An example is more powerful than an opinion.
Opinions are like bumholes – everybody has one. Examples, however, of the behaviours you want to perfect, skills you want to learn or achievements you want for yourself, are as rare as rocking-horse poo. What I am trying to say, and forgive my rather crude metaphors, is that the world is full of opinions and advice on what we should all be doing and how. While this can be helpful, actual examples are what we need and not just ideas and theories. These, unfortunately, are harder to find.
If you are not convinced, try this exercise;
- Log into Instagram
- Pick one of your goals. Now search for this term in hashtags. For example, if you are interested in personal development, search for some associated terms with a hashtag. For example, pick a term like #entrepreneur, #success or #grind.
- Now sift through the results. Of all the accounts posting advice, tips and guaranteeing you success if you do what they say, pick a few and google them. What have they actually achieved?
- Pick several more and repeat the exercise. Do this as many times as you need, until you realise that very few of the popular influencers have achieved real success themselves.
The flashy houses and cars are often rented, the watches are fake and the rolls of cash are movie props which can be bought on Amazon. I say this because one of my favourite accounts, Andy Frisella, recently exposed these fantasists. I am not saying that all social media accounts are questionable, but we do need to be careful as to where we get our advice from. The majority of influencers haven’t made their money in business, they have made a comfortable living from selling get-rich-quick programmes to people and promising to transform their lives. They are undoubtedly clever marketers and also knowledgeable, but it’s all superficial. There is no substance. They post pictures of nice things, or write a cryptic post about what they can teach you if you join their programme. They lack real experience, so all they are doing is selling theories.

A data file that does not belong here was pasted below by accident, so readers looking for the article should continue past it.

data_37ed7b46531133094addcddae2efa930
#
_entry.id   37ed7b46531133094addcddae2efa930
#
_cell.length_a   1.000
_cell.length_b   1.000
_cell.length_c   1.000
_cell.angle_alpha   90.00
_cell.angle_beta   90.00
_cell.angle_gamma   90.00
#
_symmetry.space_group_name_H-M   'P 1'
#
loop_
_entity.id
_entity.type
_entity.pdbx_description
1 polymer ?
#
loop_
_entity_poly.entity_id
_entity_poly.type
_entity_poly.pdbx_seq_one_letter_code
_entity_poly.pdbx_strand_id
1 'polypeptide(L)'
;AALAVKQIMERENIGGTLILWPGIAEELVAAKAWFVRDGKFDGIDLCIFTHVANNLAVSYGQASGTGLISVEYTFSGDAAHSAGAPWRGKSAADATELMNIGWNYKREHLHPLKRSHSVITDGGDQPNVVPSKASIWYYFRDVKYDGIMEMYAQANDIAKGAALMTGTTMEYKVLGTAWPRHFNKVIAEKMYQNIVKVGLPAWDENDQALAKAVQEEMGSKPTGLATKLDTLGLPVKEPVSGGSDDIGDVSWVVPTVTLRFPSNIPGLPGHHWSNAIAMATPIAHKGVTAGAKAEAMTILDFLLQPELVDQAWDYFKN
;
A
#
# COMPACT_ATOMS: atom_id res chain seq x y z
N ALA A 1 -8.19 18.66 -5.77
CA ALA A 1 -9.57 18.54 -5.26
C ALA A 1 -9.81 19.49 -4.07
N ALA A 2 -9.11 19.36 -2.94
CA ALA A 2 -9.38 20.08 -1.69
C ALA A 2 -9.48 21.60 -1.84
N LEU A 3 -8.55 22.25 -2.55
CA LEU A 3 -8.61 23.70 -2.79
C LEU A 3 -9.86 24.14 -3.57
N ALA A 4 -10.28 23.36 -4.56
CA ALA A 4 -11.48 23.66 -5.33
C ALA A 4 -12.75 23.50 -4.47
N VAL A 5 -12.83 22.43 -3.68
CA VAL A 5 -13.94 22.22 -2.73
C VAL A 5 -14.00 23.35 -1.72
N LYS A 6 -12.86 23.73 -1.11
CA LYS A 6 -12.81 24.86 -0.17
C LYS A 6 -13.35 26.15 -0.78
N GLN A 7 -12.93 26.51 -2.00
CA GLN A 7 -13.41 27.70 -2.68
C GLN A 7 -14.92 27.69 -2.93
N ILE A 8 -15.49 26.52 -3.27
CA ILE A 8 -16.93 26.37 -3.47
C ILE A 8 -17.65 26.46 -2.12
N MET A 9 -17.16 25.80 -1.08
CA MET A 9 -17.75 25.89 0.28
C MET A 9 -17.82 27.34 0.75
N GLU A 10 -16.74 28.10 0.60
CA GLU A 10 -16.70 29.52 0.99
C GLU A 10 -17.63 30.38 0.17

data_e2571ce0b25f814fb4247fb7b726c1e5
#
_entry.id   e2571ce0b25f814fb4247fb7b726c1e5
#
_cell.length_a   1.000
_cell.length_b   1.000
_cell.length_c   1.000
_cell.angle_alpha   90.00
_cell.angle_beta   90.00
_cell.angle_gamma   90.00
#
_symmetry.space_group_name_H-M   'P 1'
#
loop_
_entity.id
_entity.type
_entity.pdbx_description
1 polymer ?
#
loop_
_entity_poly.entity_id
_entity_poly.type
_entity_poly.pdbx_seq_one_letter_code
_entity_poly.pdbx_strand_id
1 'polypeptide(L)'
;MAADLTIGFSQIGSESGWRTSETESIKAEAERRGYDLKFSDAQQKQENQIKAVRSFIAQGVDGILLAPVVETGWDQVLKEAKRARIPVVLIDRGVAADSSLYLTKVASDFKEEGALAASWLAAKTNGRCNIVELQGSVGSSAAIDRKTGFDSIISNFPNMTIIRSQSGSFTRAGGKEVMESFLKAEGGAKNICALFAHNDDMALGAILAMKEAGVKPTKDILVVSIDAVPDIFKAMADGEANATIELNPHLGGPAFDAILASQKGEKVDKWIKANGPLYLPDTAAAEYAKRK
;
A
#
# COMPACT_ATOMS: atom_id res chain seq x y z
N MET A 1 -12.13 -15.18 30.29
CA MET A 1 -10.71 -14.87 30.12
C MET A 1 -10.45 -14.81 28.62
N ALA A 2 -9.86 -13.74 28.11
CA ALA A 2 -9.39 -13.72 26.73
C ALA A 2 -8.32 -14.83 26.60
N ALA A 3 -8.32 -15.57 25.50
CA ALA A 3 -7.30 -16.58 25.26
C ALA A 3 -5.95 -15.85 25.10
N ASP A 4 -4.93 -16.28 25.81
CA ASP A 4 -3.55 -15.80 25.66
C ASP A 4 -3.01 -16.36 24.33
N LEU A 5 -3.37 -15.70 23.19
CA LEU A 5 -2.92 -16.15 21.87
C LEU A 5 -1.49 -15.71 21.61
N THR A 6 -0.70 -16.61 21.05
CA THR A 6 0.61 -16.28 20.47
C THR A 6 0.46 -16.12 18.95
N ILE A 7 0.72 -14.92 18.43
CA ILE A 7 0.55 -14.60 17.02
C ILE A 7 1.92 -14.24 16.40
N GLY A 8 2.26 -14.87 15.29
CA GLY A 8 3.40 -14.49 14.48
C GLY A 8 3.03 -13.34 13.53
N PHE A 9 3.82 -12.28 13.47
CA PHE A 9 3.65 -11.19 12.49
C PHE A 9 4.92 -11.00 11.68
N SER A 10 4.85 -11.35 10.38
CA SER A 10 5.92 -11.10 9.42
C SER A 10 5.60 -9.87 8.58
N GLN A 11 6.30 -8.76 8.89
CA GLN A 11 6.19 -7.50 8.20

The simple truth is that people will pay more attention to what you do, and what you have achieved, than they will to whatever you say. This is why you must strive to practice what you preach. After all, how can you give advice about something which you have never experienced yourself? We all know that, just because a theory or idea makes sense, there is no guarantee that it will work in practice. This is where experience comes in handy. It reassures people that you have tried and tested theories and ideas, some of which have worked better than others. You have tasted failure and success, so you have a clear idea of what you are talking about.
Don’t get me wrong, if you have an opinion or thoughts on something, but have never actually experienced it, share them anyway. Discussion and the sharing of ideas can lead to magical places. Please make it clear, however, that this is simply your opinion and that you haven’t actually experienced it yourself. Or if you know someone who has been through something similar, share the experience if they will allow you, but never dress it up as your own personal experience. Share what you have heard or seen, but also be honest about never having experienced the same situation yourself. There are far too many people posing as experienced, accomplished and successful business gurus, in order to sell books and courses. Be the exception, and strive instead to be a person of experience, accomplishment and value. If you manage that, all the trappings of success will follow you, but most important of all, you will find yourself in a position to positively influence the lives of others.